Writing is a thing I do

 

My NaNoWriMo progress as of last night

I haven’t written anything here in a while, and the reason for it is that I have been writing other things in other places. Now that I am officially on staff for www.indiegames.com, I’m writing articles for them 4-6 times a week, which involves finding and trying good games on top of the writing itself. It’s also November, which back home in the USA is National Novel Writing Month, a.k.a. NaNoWriMo.

Every year, a lot of people celebrate NaNoWriMo by trying to pump out 50,000 words of a story over the course of the month. It’s doable if you keep up with it, though when I tried last year I got a few thousand words in and then stopped. This year, I picked up the same story and am trying to actually finish it. It may be a little cheaty to use the same idea and what I started with last year, but this is a story idea that’s been floating around my head for years waiting to be written.

Besides, when the goal is 50,000 words, what’s a 2,500 word head start?

I’ve done a much better job of sticking with it this year, though I’m still way behind. At about 2/3 of the way through the month, I have achieved only 1/5 of the target word count. As you can see above, my daily average word count needs to be high in order to get this thing done this month. Even if I don’t make it by the end of November, though, it feels good to get this all out, finally, to develop it further.

Here’s the preliminary synopsis I wrote when I started on the novel again this year:

It’s been almost 20 years since the cessation of hostilities with the She’Mula, humankind’s first sentient neighbors. Michael is a human student at the colony’s only high school, focused more on making it to adulthood than on the alien race. When Te’teala, the only human raised from birth by the She’Mula, comes to the colony and starts going to the school, Michael befriends her and finds himself learning quite a bit about the She’Mula. As he watches her struggle to find her place in the universe, the path to his own place becomes clearer.

If I get this finished and start trying to market it, I will need a better synopsis, but for now I think it does a decent job of hitting on the main themes of the book — cultural differences, personal growth, and how exposure to the former can affect the latter. I can’t remember when the seed of this story first got planted in my head or how. I’ve mulled over it for so many years that its origins are lost in time. But my experiences living in Japan have shaped the direction it’s taken in my head and the direction I want it to go.

There’s still a lot of polishing that needs to be done on what I’ve already written — the entire intro is tell with no showing and I have some ideas about how to fix that. I need to nail down more details about the setting, the cultures, and the subcultures within the cultures so that events will fall out believably. I also need to figure out how to connect key events in believable fashion.

These things will iron themselves out in time, though. For now, I have words to put to binary canvas. Have an excerpt from the current and very rough draft:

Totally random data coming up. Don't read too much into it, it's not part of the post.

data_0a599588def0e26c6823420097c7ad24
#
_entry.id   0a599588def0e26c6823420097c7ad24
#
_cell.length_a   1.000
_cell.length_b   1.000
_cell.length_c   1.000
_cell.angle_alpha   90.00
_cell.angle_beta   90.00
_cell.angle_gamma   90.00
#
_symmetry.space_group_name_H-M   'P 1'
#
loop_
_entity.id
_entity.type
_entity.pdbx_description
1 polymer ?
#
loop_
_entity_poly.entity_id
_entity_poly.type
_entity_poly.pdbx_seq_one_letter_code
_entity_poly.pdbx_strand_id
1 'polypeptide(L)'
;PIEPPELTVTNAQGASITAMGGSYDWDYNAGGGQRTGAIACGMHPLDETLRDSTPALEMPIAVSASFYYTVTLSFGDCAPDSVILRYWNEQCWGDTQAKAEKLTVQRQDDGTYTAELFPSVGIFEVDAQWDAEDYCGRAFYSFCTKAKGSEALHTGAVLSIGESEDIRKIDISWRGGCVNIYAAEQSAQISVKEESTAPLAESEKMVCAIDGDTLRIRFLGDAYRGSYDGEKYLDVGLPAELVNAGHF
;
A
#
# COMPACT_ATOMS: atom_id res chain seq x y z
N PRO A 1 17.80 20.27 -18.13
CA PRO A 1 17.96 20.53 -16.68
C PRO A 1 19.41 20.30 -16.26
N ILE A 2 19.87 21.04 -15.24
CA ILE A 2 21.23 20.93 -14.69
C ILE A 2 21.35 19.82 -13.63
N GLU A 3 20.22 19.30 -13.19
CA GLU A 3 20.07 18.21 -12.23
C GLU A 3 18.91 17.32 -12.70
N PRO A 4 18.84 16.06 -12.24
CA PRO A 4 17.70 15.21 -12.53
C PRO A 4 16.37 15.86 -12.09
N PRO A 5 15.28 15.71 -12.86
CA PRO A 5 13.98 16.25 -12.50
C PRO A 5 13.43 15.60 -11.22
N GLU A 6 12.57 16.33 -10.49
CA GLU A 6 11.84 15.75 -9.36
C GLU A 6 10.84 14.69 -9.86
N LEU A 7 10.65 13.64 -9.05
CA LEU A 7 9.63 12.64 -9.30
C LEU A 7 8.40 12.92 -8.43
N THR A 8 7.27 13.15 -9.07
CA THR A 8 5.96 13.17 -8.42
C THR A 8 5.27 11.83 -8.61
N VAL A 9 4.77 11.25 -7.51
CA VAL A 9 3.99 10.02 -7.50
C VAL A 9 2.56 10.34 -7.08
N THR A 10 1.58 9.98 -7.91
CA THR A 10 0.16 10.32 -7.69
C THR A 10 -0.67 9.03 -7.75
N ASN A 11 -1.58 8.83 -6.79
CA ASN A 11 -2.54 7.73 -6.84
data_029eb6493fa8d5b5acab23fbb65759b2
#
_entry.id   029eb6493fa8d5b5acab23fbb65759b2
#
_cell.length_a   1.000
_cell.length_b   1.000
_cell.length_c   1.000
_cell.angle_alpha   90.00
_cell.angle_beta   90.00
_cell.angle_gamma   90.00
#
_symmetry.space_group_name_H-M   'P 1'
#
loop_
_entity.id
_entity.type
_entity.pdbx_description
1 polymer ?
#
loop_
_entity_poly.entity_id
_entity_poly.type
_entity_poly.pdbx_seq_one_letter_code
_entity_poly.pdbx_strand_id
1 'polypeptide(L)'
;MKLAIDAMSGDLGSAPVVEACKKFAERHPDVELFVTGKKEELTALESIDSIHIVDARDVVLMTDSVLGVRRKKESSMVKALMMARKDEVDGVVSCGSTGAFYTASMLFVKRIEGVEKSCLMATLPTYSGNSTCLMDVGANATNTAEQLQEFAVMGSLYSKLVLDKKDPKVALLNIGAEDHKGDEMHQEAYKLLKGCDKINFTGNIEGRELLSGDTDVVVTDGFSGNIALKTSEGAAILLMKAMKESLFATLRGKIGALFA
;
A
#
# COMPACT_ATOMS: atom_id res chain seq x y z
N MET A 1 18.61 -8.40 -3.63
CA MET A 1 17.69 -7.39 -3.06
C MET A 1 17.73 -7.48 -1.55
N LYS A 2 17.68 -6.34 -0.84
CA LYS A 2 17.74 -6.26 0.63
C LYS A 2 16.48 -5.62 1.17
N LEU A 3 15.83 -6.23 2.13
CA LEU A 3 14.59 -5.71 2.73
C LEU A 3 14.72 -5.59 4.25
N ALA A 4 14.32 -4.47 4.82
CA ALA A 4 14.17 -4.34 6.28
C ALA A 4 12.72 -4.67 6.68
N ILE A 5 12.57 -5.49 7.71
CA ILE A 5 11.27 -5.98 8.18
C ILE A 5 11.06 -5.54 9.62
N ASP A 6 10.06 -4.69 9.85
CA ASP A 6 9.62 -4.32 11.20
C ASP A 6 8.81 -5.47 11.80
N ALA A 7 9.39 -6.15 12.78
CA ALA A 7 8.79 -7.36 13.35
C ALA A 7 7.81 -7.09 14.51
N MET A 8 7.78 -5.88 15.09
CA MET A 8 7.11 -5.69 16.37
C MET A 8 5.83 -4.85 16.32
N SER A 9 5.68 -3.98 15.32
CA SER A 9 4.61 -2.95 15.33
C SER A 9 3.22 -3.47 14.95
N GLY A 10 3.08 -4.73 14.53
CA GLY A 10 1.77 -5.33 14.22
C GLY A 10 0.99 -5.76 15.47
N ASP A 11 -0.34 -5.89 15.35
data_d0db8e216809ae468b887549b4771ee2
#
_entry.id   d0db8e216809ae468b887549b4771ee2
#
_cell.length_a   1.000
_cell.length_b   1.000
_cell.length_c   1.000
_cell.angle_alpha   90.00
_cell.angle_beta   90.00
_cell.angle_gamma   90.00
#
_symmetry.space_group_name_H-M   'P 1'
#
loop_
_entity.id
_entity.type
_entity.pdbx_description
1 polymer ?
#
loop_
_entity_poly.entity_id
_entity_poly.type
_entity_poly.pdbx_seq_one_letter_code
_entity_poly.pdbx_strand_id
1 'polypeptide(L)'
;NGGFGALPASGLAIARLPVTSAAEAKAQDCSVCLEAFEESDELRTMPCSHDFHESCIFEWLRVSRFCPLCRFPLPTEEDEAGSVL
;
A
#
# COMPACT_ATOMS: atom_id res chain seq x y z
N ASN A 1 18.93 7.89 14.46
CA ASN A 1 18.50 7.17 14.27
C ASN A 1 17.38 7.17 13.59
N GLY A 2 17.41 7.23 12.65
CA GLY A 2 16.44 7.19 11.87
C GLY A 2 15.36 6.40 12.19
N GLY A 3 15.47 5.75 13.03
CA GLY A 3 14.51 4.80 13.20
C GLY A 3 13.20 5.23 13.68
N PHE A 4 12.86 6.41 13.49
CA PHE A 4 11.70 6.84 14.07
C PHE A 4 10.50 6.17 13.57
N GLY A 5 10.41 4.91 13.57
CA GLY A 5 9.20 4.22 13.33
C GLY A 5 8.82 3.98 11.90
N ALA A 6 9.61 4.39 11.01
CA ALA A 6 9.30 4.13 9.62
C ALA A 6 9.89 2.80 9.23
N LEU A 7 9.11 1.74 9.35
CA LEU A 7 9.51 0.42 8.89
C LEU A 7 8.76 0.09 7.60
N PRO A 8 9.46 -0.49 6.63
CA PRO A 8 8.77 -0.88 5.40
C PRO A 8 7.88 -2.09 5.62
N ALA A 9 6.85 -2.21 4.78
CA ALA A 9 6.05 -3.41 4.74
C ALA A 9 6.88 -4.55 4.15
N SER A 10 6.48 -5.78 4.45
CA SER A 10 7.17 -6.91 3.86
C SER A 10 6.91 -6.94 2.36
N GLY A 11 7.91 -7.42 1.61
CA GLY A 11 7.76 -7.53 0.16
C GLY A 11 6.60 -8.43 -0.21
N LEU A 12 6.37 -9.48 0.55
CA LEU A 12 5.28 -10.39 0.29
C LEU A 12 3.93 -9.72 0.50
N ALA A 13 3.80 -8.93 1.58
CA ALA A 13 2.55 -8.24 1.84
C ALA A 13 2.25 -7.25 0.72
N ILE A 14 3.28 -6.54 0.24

These days, most Christians were wary of She’mula spirituality. The She’mula all had strange marks called ikane on the right sides of their bodies, glowing designs that appeared first around the eye once they had learned to connect to what they called the “greater consciousness” and spread downward over time. The She’mula greater consciousness was supposedly a semi-conscious nebula of the souls of dead ancestors which permeated the universe. The benefits of this, they said, were many, since most She’mula were able to communicate directly with some ancestors and absorb the knowledge of others through meditation and all She’mula were able to send information across the galaxy using it. No humans, religious or otherwise, had put much stock in the claim at first, assuming that it was just an explanation for a natural physical phenomenon unique to the She’mula.

Then a human, Shunmei Li, had developed the ikane.

At first, there was concern that it was a disease or parasite which had jumped species. She was quarantined and tested, but medical science found nothing. Her health was fine. Her DNA was unchanged. No viruses were present in her bloodstream. Any foreign bacteria she picked up during her stay in She’mula territory seemed to check out as harmless or even beneficial. Science was stumped.

But the whole time she was in quarantine, Shunmei Lee had access to GalacticNet-enabled computers. She posted videos talking about how the greater consciousness was real and what it meant to be connected. She created a web site and forums where people who wanted to know more could ask questions and discuss her answers.

Far across the stars, back on Earth, a man who had followed her teachings but never been anywhere near a She’mula in his life also developed the ikane. When a thorough checkup showed that this Jayson Rogers didn’t even have the foreign bacteria that Shunmei Lee had, much less any other problems, scientists had been forced to conclude that the marks represented no threat to the human race and let both of them go. Jayson stayed on Earth, but joined Shunmei Lee in teaching others about the She’mula greater consciousness on GalacticNet.

Leave a Reply

Your email address will not be published. Required fields are marked *